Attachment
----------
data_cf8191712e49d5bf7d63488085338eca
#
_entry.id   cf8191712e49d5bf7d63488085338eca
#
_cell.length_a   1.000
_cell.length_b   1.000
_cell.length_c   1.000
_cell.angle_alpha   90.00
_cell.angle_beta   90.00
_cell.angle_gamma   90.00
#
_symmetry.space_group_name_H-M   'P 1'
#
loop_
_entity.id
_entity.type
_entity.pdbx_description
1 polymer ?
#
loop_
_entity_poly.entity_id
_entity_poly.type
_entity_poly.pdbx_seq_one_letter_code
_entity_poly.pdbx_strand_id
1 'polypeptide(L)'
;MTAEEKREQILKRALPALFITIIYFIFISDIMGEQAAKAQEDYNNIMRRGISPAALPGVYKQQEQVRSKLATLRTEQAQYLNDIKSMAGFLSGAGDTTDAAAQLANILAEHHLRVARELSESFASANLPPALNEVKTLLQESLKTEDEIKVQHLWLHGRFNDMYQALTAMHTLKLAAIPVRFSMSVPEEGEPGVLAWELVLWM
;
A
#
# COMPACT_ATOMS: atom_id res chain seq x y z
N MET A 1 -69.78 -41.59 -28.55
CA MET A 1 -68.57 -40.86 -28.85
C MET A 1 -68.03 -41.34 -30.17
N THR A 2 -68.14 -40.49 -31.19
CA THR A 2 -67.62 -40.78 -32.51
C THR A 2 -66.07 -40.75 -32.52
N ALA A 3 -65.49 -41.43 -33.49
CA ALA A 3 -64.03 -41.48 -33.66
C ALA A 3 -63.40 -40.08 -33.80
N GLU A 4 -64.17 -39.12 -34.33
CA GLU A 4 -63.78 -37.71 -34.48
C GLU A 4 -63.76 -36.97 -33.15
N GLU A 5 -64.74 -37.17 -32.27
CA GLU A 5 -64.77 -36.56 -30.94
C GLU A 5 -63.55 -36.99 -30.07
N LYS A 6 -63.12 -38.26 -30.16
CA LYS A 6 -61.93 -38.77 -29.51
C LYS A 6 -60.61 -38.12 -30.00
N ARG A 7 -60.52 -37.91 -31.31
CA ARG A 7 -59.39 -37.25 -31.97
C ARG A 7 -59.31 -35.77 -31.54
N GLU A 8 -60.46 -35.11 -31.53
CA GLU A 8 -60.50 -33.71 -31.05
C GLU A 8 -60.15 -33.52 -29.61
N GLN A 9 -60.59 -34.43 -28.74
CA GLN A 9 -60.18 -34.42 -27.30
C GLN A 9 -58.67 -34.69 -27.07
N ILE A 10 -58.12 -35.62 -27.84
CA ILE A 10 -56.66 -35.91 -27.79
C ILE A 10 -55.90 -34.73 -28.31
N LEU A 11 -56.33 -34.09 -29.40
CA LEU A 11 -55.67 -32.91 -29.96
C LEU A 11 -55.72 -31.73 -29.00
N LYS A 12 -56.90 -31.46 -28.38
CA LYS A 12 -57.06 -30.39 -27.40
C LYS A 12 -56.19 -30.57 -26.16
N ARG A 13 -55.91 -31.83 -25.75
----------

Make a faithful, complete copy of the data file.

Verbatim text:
data_cf8191712e49d5bf7d63488085338eca
#
_entry.id   cf8191712e49d5bf7d63488085338eca
#
_cell.length_a   1.000
_cell.length_b   1.000
_cell.length_c   1.000
_cell.angle_alpha   90.00
_cell.angle_beta   90.00
_cell.angle_gamma   90.00
#
_symmetry.space_group_name_H-M   'P 1'
#
loop_
_entity.id
_entity.type
_entity.pdbx_description
1 polymer ?
#
loop_
_entity_poly.entity_id
_entity_poly.type
_entity_poly.pdbx_seq_one_letter_code
_entity_poly.pdbx_strand_id
1 'polypeptide(L)'
;MTAEEKREQILKRALPALFITIIYFIFISDIMGEQAAKAQEDYNNIMRRGISPAALPGVYKQQEQVRSKLATLRTEQAQYLNDIKSMAGFLSGAGDTTDAAAQLANILAEHHLRVARELSESFASANLPPALNEVKTLLQESLKTEDEIKVQHLWLHGRFNDMYQALTAMHTLKLAAIPVRFSMSVPEEGEPGVLAWELVLWM
;
A
#
# COMPACT_ATOMS: atom_id res chain seq x y z
N MET A 1 -69.78 -41.59 -28.55
CA MET A 1 -68.57 -40.86 -28.85
C MET A 1 -68.03 -41.34 -30.17
N THR A 2 -68.14 -40.49 -31.19
CA THR A 2 -67.62 -40.78 -32.51
C THR A 2 -66.07 -40.75 -32.52
N ALA A 3 -65.49 -41.43 -33.49
CA ALA A 3 -64.03 -41.48 -33.66
C ALA A 3 -63.40 -40.08 -33.80
N GLU A 4 -64.17 -39.12 -34.33
CA GLU A 4 -63.78 -37.71 -34.48
C GLU A 4 -63.76 -36.97 -33.15
N GLU A 5 -64.74 -37.17 -32.27
CA GLU A 5 -64.77 -36.56 -30.94
C GLU A 5 -63.55 -36.99 -30.07
N LYS A 6 -63.12 -38.26 -30.16
CA LYS A 6 -61.93 -38.77 -29.51
C LYS A 6 -60.61 -38.12 -30.00
N ARG A 7 -60.52 -37.91 -31.31
CA ARG A 7 -59.39 -37.25 -31.97
C ARG A 7 -59.31 -35.77 -31.54
N GLU A 8 -60.46 -35.11 -31.53
CA GLU A 8 -60.50 -33.71 -31.05
C GLU A 8 -60.15 -33.52 -29.61
N GLN A 9 -60.59 -34.43 -28.74
CA GLN A 9 -60.18 -34.42 -27.30
C GLN A 9 -58.67 -34.69 -27.07
N ILE A 10 -58.12 -35.62 -27.84
CA ILE A 10 -56.66 -35.91 -27.79
C ILE A 10 -55.90 -34.73 -28.31
N LEU A 11 -56.33 -34.09 -29.40
CA LEU A 11 -55.67 -32.91 -29.96
C LEU A 11 -55.72 -31.73 -29.00
N LYS A 12 -56.90 -31.46 -28.38
CA LYS A 12 -57.06 -30.39 -27.40
C LYS A 12 -56.19 -30.57 -26.16
N ARG A 13 -55.91 -31.83 -25.75